About the Job I Turned Down
It was for a social media marketing firm. I turned the gig down simply because it didn’t pay enough. It entailed sourcing content to post for various clients, then writing short snippets of unique content to along with what you select to post.
I would have accepted it had it just been sourcing the content. I do that all day long for my social media sites and for some client sites. But it was the writing part that made me pause.
Even though they provided search results that matched the topics they want me to write about and they only wanted a couple of sentence of text to go along with that, you had to read through three or four articles to decide on the best one to use, then whip up the sentences.
The job depended on volume, and there was no way I could scale it to anywhere near I’d need it to be for me to earn a decent rate. I counter-offered, but they turned me down. So that was that.
Marketing Pays Off Long After You Stop
In a recent post on SeoWritingJobs.com, a freelancer reveals how a client she cold-called 9 years ago (yes, years!) still sends her work to this day. And consider this … research cited in the article linked to below shows that 63% of people requesting information on your company today will not purchase for at least three months – and 20% will take more than 12 months to buy.
So marketing pays off — even if you don’t hear anything right away. I’ve experienced this first-hand throughout my entrepreneurial career.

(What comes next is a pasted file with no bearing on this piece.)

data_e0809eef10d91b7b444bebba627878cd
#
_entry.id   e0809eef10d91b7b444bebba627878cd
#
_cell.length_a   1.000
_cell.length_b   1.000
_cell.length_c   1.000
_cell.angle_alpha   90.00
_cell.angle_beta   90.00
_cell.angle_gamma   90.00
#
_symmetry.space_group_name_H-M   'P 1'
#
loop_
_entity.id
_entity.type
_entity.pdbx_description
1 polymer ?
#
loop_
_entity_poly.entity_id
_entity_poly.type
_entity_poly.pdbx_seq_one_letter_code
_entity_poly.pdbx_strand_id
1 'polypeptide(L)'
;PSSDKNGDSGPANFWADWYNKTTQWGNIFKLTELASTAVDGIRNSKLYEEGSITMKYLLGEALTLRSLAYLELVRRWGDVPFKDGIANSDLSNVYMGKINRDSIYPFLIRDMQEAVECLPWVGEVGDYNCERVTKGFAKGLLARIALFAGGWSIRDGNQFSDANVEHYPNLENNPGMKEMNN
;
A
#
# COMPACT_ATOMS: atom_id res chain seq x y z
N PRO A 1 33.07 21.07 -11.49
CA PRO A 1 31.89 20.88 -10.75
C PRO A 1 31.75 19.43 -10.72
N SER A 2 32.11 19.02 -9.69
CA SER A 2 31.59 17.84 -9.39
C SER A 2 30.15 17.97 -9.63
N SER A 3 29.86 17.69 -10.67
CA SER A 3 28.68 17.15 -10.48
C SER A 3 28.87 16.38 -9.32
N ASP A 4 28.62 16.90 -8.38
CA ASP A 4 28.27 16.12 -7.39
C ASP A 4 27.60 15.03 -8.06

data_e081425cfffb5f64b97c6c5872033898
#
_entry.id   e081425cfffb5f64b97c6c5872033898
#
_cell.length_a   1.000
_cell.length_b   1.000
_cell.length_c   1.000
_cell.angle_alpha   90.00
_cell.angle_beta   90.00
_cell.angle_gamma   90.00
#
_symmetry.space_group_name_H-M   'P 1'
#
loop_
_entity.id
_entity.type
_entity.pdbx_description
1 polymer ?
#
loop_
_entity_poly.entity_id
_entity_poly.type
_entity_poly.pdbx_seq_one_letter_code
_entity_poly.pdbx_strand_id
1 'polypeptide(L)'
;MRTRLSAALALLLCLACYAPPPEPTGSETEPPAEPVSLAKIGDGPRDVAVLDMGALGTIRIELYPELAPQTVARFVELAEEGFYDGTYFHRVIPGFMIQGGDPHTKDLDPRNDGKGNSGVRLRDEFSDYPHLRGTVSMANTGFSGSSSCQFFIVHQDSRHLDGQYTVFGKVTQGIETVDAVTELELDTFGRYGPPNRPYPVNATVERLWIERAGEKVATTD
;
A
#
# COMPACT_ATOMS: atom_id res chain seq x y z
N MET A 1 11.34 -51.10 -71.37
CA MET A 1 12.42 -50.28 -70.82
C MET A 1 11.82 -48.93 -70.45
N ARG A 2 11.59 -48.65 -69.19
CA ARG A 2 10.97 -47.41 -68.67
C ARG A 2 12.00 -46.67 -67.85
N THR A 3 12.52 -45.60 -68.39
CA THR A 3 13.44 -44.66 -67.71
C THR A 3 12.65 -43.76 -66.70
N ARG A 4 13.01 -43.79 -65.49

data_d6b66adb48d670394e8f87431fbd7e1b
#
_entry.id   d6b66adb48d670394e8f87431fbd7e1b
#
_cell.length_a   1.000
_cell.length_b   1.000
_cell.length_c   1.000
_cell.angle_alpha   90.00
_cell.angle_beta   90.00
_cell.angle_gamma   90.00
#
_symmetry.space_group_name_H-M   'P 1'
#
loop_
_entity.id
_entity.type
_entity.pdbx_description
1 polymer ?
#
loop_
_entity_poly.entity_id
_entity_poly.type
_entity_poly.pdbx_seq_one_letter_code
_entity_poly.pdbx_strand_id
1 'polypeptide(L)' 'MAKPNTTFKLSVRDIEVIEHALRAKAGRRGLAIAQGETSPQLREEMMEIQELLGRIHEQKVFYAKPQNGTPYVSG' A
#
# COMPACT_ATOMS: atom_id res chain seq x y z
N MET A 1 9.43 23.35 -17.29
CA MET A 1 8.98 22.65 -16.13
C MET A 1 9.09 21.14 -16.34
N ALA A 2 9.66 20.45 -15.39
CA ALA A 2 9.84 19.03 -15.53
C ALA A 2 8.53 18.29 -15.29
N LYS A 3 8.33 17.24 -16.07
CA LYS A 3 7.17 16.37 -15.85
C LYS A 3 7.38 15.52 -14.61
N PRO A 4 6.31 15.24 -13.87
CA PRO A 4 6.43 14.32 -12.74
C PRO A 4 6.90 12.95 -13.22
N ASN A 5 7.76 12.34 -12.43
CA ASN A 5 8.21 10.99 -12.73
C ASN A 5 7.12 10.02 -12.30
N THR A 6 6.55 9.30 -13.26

Usually what happens is, it’ll seem like you’re marketing in vain; then all of a sudden, you’ll be hit with a deluge of work and you’ll be swamped. Then, you’ll probably stop marketing because you’re so busy, then you pump up your marketing and the cycle starts all over again. This is why so many freelancers live a feast-or-famine existence. I’m guilty of it myself.
Why 8% of Salespeople Get 80% of Sales
I was reading this article, which had some interesting marketing statistics, namely that 8% of salespeople get 80% of sales, and it’s because of the following:
- 44% of sales people give up after one “no”
- 22% give up after two “nos”
- 14% give up after three “nos”
- 12% give up after four “nos”
Are you ready to become an 8 percenter?
In Part II, I talked about how I keep the contact info of all the prospects I reached out to so that I could make contact again in 30 or 60 days. In fact, I reached out to about 20 of my old SEO writing clients from 2007. And you can bet your bottom dollar I’ll be following up again soon.
Here’s hoping you follow my lead because it costs much less to keep an existing client than find new ones – a lot less.
Coming Wednesday …
Part IV: How to Brand Yourself as a Freelance Writer. Branded writers can command higher fees right out of the box, so stay tuned for that post, ok?
Now, share your results. How long is it taking you to land clients these days? How many marketing touches do you make per day? 1? 5? 10 or more? Please share in the comments section below. Tell us what you did that worked (and maybe not worked so well).
P.S.: I’m Ready to Start My Freelance Content Writing Career
I hope all is well! I just wanted to let you know that this month marked the first month that my writing income surpassed that of my day job.
Thanks to your help and inspiration, I have more work than I know what to do with and have successfully landed a number of clients that give me recurring work. Thanks again for your advice!
SEO writing changed the trajectory of my freelance writing career. It can do the same for you!